High blood pressure is when your blood pressure is often higher than normal (usually a reading of above 140/90 is considered ‘high’). It’s one of the main risk factors for heart disease and one-third of Australian adults are living with high blood pressure. We can’t ‘feel’ high blood pressure so it’s important that we regularly get it checked at our GP and try to control it through positive lifestyle choices.
Cholesterol is a fatty substance that circulates around our blood stream and is fundamental for the normally functioning of our body. However, too much bad cholesterol can be harmful because it sticks to the walls of your arteries and causes a build-up of fatty plaques. This build-up can create blockages in your arteries and increase your chances of having a heart attack or stroke. Cholesterol and lipid profiles can be checked via a blood test at your Dr and should be regularly done to ensure they remain the ‘healthy zone.’
People with diabetes are up to four times more likely to have a heart attack or stroke. Again, getting a fasting glucose test at your GP can determine where you’re levels are at. A healthy diet can also help keep blood sugar levels in the normal range, reducing your risk of developing the disease.
This is one of the major ‘unmodifiable’ risk factors. However, just because you have a family history of heart disease doesn’t mean you’ll have the same health issues. But you should do your best to change your lifestyle risk factors to help reduce your chances of heart disease.
People of some origins – such as those of South Asian, Middle Eastern, Maori or Pacific Islander descent – have an increased risk of developing heart disease.
In Australia, Aboriginal and Torres Strait Islander people are twice as likely to die from heart disease compared to non-Indigenous Australians. Coronary events also occur 10-20 years earlier than non-Indigenous Australians.
So what I want you to take away from this blog, is that there are many things you can do to reduce risks of having a cardiovascular event. Even if you are genetically predisposed, you can alter your lifestyle habits to ensure you mitigate as many risk factors as possible.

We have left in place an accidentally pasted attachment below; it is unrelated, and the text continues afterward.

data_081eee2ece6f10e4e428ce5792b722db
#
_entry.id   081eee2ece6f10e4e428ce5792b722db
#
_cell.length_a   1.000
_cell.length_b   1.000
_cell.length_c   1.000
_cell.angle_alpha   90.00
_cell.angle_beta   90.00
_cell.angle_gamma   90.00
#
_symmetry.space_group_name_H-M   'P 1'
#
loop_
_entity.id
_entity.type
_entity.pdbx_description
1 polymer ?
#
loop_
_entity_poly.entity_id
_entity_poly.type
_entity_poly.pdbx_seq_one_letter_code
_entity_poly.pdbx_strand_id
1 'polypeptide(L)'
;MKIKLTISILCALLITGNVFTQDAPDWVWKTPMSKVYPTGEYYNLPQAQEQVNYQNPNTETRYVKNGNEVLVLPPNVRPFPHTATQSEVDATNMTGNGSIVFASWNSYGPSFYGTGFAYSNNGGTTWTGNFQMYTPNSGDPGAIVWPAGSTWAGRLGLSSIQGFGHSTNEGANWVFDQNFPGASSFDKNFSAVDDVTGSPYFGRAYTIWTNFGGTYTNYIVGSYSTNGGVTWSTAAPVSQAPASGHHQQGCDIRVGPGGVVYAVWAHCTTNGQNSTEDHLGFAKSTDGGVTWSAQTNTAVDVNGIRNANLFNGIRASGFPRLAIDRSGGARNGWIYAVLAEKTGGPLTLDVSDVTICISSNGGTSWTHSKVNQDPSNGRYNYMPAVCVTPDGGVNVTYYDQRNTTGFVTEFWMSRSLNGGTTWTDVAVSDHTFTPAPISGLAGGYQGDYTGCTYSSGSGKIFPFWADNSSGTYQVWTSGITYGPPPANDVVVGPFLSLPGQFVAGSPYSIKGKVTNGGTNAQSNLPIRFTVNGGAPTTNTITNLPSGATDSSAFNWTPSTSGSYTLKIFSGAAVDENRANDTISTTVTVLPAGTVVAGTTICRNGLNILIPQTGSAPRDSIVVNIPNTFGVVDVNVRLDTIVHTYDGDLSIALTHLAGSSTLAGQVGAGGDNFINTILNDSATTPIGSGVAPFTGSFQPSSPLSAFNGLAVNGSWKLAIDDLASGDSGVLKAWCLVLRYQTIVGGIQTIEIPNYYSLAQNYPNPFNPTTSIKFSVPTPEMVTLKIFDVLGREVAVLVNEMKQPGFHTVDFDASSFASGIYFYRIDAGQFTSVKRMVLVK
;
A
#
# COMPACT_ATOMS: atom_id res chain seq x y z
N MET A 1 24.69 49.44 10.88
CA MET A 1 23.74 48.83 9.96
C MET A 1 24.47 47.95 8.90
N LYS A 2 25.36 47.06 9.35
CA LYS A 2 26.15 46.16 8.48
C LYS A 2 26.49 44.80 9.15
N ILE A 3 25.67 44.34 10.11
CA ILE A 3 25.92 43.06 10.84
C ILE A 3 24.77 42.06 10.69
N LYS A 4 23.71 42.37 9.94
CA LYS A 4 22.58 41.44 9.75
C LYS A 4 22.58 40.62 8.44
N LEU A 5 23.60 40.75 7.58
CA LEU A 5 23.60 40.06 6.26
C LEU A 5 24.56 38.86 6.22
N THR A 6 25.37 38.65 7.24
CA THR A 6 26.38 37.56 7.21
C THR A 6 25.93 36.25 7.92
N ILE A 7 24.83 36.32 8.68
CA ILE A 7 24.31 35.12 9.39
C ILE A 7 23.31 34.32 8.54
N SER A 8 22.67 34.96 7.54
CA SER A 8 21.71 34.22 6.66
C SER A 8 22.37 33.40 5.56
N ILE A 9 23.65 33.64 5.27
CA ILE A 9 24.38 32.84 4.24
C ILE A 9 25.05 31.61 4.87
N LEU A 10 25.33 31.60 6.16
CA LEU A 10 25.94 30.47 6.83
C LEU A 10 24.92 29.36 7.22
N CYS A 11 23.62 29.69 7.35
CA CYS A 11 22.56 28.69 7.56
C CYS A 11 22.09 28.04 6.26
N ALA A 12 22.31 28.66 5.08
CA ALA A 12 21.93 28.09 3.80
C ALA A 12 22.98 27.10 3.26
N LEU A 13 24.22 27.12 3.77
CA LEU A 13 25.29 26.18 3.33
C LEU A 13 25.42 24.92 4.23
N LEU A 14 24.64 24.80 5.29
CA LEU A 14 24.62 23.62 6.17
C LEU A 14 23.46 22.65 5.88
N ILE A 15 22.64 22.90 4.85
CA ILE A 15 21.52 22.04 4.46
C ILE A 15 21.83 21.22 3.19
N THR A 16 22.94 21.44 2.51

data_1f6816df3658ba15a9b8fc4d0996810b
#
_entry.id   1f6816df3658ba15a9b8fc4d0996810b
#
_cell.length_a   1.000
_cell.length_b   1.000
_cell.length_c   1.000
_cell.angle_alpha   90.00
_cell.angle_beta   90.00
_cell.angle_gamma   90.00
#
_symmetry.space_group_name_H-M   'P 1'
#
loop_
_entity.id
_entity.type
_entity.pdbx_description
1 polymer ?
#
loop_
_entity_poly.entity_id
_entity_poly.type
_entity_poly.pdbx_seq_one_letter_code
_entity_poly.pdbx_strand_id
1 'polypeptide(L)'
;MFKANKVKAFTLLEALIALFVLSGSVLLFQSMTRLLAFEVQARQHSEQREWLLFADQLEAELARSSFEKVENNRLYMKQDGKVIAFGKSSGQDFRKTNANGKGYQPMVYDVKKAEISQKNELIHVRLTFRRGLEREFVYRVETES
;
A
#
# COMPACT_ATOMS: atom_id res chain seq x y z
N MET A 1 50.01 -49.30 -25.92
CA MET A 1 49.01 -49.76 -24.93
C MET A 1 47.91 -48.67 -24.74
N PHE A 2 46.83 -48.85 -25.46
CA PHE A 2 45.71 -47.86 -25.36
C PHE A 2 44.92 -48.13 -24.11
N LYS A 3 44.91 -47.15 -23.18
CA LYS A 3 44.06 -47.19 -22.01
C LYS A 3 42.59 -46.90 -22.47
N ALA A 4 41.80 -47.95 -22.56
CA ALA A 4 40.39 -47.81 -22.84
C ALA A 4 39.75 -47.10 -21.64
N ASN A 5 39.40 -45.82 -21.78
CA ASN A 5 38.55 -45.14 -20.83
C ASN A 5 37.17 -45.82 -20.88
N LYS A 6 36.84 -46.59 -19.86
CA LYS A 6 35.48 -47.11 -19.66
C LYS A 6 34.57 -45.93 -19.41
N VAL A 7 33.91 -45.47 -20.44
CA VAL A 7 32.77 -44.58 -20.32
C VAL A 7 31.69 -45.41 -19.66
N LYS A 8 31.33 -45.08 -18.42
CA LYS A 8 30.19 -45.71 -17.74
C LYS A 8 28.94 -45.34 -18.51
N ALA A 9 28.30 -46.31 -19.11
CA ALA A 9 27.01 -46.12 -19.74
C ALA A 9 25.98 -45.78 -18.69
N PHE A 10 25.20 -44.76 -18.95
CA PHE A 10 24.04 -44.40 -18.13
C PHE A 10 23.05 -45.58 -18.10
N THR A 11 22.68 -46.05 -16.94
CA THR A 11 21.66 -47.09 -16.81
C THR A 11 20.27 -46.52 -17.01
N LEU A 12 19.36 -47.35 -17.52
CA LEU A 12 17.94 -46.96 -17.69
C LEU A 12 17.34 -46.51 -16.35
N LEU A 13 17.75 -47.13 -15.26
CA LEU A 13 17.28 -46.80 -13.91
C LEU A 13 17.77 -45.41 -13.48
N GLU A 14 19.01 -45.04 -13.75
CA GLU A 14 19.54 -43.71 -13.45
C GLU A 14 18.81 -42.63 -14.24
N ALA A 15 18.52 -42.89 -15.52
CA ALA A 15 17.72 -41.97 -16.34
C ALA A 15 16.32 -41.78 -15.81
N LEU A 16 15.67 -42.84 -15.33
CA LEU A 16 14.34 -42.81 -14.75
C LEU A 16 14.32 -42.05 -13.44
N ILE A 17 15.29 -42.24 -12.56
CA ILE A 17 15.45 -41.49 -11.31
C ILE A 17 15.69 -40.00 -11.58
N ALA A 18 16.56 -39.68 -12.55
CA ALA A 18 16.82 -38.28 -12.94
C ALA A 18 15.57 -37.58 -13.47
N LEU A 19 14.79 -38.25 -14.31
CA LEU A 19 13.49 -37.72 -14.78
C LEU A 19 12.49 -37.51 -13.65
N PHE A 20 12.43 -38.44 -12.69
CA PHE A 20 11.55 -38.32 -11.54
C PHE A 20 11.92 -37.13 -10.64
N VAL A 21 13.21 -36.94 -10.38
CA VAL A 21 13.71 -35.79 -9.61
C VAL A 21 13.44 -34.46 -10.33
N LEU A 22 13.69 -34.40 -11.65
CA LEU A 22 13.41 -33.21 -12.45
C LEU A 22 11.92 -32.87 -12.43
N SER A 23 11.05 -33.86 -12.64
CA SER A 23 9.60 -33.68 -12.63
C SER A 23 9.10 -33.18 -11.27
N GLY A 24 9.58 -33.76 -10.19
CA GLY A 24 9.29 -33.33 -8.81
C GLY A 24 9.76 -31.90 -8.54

Having a good rapport with your GP and getting regular tests to monitor risk factors will help monitor warning signs for cardiac disease. Engaging in a healthy lifestyle, including eating a nutrient dense diet and being active can have a huge impact on controlling risk factors. The reality is that cardiovascular disease has a huge impact on our health system in Australia but there is a lot more we can do as individuals to lessen the impact. Does your lifestyle need an overhaul??
Over the coming weeks as we begin to move out of isolation, we will continue with weekly blogs until the end of May. We will then continue the Innate Wellness Program by engaging monthly with you on topical health and fitness issues as well as home workouts designed for you.
We are encouraged to be able to get out and be liberated to do more and we hope that you can get back in to some sort of routine soon. We would love to continue the journey with you and we hope you have enjoyed the content so far. As always, feel free to contact me if you would like specific information on certain topics by emailing me at Kelly.email@example.com
Workout 1: Yoga Flow
Workout 2: Gentle cardio
More about Kelly Nicholas
Kelly Nicholas holds a Health Science Degree in Paramedicine and currently works as a Paramedic for Ambulance Victoria. Kelly is also a qualified personal trainer with a Bachelor Degree in Exercise Science and has completed a specialisation in nutrition for exercise professionals. Kelly and her business partner Louise Moss, run Change it up Training - a small business specialising in training and motivating others to be the best/healthiest version of themselves.